Elvis Presley’s debut chart-topper, “Heartbreak Hotel” was a game-changer. Up until then, rock-n-roll was all about having a good time. Yet Presley changed that image forever with “Heartbreak Hotel”. Redefining the taste of the audience and bringing in a mixture of blues and rockabilly, Presley’s moody and mournful tune was a ground-breaking record. This post takes a brief look at the origins and meaning of this classic song.
“Heartbreak Hotel” was co-written by schoolteacher Mae Axton and her friend Tommy Durden. The backstory of the song is truly tragic. Axton recalls the songwriting experience;
“Tommy came over and showed me a story in the paper about a man who had rid himself of his identity, written a one-line sentence, ‘I walk a lonely street’, and then killed himself.”
The incident left an impact on Durden who wanted to make it into a song. And so “Heartbreak Hotel” at the end of the ‘lonely street’ was born! The pair wanted the song to be recorded by the Wilburn Brothers at first. However, they had refused the song, claiming that it had no commercial value. Then “Heartbreak Hotel” found its way to a young Presley who was just starting out his career. Presley heard the demo being played once and had taken an immediate liking to it, saying; “Hot dog, Mrs. Axton, play that again!”
The song was recorded during the time when Presley was making the transition from Sun Records to the more popular RCA Victor. Producer Steve Sholes was uncertain whether “Heartbreak Hotel” would be a success, especially as it deviated from Presley’s previous records at Sun. However, Sholes decided to place faith in Presley’s acumen and pushed for “Heartbreak Hotel” to be released as a single on January 27, 1956. The song had a slow start at the beginning but gained in popularity as Presley made his television debut on the Stage Show. “Heartbreak Hotel” slowly gained momentum, eventually becoming the song that is synonymous with the name Elvis Presley.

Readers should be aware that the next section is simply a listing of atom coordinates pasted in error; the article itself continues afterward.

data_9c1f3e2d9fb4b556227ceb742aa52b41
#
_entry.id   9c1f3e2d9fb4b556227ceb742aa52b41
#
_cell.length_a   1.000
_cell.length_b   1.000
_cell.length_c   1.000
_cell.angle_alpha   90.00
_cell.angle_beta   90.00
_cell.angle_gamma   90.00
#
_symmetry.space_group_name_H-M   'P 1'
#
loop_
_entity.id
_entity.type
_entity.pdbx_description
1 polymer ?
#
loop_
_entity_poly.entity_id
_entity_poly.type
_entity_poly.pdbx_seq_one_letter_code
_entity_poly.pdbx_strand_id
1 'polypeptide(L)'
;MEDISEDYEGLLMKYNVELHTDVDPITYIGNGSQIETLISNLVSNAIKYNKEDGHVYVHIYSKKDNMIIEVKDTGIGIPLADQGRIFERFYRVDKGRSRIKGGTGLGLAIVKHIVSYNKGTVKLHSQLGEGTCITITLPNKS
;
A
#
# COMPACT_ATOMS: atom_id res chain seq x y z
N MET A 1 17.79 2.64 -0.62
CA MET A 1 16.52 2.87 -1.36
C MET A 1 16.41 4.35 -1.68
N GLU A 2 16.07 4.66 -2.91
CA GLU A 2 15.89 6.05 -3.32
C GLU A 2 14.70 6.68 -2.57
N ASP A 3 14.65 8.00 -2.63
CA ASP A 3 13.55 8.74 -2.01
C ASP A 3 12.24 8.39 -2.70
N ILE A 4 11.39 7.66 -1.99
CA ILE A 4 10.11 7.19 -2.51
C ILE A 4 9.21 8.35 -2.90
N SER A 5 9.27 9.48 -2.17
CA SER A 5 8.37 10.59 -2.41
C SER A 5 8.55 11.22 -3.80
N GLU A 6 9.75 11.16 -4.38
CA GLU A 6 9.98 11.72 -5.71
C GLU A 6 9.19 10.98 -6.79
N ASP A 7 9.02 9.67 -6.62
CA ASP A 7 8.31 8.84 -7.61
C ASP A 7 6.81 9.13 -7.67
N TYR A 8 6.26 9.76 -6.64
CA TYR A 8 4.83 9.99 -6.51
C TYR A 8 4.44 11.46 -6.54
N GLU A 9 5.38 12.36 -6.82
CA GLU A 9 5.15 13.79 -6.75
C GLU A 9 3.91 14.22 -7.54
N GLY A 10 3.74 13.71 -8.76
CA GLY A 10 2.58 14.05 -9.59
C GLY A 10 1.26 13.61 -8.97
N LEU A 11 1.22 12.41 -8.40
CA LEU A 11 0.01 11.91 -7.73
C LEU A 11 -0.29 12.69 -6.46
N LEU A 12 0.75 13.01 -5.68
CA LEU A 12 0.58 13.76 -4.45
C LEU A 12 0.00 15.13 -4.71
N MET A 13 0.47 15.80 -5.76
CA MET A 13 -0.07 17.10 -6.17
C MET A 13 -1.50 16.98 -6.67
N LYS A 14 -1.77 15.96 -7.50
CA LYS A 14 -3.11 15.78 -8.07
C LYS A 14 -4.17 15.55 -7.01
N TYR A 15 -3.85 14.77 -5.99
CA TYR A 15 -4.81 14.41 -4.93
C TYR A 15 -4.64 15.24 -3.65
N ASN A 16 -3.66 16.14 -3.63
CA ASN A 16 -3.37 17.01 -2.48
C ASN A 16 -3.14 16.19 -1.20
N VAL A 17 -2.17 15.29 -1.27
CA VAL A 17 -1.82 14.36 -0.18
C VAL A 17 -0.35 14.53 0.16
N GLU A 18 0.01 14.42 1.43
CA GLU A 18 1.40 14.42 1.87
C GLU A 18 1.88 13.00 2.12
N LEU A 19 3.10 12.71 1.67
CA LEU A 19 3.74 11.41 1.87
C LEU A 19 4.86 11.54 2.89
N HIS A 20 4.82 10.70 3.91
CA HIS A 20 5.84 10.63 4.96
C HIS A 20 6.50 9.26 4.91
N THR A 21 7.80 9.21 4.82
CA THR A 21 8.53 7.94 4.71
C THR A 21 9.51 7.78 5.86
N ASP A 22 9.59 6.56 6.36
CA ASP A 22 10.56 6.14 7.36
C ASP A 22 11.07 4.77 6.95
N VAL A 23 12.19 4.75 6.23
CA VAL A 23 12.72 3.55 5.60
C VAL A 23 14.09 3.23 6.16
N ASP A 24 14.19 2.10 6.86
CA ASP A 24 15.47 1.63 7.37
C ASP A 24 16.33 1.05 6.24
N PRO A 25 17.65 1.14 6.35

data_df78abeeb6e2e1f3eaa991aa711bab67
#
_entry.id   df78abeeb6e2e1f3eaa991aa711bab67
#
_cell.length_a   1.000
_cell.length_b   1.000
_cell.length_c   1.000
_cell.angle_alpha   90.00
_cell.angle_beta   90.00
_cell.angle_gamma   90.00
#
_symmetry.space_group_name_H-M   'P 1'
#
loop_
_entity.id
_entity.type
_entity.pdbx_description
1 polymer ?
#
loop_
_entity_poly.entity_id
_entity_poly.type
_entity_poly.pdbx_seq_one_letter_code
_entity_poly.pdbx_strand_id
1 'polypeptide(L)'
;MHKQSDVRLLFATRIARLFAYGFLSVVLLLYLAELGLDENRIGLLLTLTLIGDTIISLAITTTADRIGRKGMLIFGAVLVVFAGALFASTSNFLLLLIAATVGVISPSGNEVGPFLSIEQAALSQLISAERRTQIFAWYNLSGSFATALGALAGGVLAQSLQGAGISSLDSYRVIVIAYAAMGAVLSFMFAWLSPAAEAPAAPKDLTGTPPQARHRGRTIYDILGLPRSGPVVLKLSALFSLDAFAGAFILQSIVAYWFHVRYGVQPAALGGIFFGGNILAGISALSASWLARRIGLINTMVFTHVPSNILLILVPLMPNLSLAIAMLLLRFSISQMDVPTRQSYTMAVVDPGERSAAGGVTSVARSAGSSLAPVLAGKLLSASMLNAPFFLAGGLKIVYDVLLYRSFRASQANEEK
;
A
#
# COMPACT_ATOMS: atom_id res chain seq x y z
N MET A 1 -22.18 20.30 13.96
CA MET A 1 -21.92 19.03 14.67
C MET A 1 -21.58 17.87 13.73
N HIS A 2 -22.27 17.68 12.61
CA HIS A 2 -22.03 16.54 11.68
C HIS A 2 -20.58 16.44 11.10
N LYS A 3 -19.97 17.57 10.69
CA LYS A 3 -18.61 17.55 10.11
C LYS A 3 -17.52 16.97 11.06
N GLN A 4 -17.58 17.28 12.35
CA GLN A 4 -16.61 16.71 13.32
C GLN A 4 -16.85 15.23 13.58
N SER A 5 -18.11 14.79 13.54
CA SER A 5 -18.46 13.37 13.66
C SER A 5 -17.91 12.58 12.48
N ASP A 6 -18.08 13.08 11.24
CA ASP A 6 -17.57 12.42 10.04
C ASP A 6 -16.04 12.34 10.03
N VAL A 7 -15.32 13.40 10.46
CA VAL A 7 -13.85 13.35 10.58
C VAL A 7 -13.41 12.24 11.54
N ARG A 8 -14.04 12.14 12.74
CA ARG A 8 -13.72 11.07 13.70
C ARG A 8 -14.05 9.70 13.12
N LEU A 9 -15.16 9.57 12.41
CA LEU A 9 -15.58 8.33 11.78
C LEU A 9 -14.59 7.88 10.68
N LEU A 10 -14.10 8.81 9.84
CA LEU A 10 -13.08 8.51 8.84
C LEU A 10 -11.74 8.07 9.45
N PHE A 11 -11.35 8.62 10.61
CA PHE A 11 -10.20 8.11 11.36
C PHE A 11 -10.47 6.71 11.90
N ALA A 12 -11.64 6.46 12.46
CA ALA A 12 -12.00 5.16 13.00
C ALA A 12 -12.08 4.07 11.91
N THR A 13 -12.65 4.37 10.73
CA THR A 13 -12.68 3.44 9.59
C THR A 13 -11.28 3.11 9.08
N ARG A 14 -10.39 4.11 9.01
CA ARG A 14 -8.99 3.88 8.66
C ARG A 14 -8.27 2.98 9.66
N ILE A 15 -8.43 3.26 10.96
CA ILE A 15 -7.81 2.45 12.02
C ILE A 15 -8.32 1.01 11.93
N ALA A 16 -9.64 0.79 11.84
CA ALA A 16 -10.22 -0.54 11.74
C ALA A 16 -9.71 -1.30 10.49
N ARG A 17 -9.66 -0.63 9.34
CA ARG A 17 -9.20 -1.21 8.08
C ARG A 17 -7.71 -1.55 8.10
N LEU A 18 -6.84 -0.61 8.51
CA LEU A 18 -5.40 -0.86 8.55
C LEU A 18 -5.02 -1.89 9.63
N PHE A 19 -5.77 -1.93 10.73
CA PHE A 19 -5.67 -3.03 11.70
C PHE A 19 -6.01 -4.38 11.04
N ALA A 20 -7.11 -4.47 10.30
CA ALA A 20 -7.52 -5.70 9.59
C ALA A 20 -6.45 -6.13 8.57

Despite its slow start, “Heartbreak Hotel” was a commercial success. In 1956, it spent seven weeks at the top of the Billboard Top 100 and ranked #1 on the Country and Western chart as well. In addition, the song marked Presley’s UK debut and secured the #2 spot on the UK Singles Chart. “Heartbreak Hotel” also found its way to #5 on the Rhythm & Blues Records chart, which is an achievement in itself, as the chart was usually dominated by African-Americans. In addition to its success in various charts, “Heartbreak Hotel” also left its mark on the music industry. It was inducted to the Grammy Hall of Fame in 1995. The song is also listed at #347 on the Rolling Stone’s 500 Greatest Songs of All Time list.
Listen to “Heartbreak Hotel” by Elvis Presley
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Elvis Presley “Heartbreak Hotel” Lyrics Review and Song Meaning
The lyrics and meaning of “Heartbreak Hotel” are pretty straightforward. And the lyrics are accompanied by a simple yet somber melody that is stripped to the bare bones. Much like the lyrics, it was perhaps this uncomplicated tune that captured the attention of the fans at the time. Presley’s performance of the song, with the words sounding mashed together in true rockabilly fashion, only added to its unsophisticated appeal.
“Well, since my baby left me
Well, I found a new place to dwell”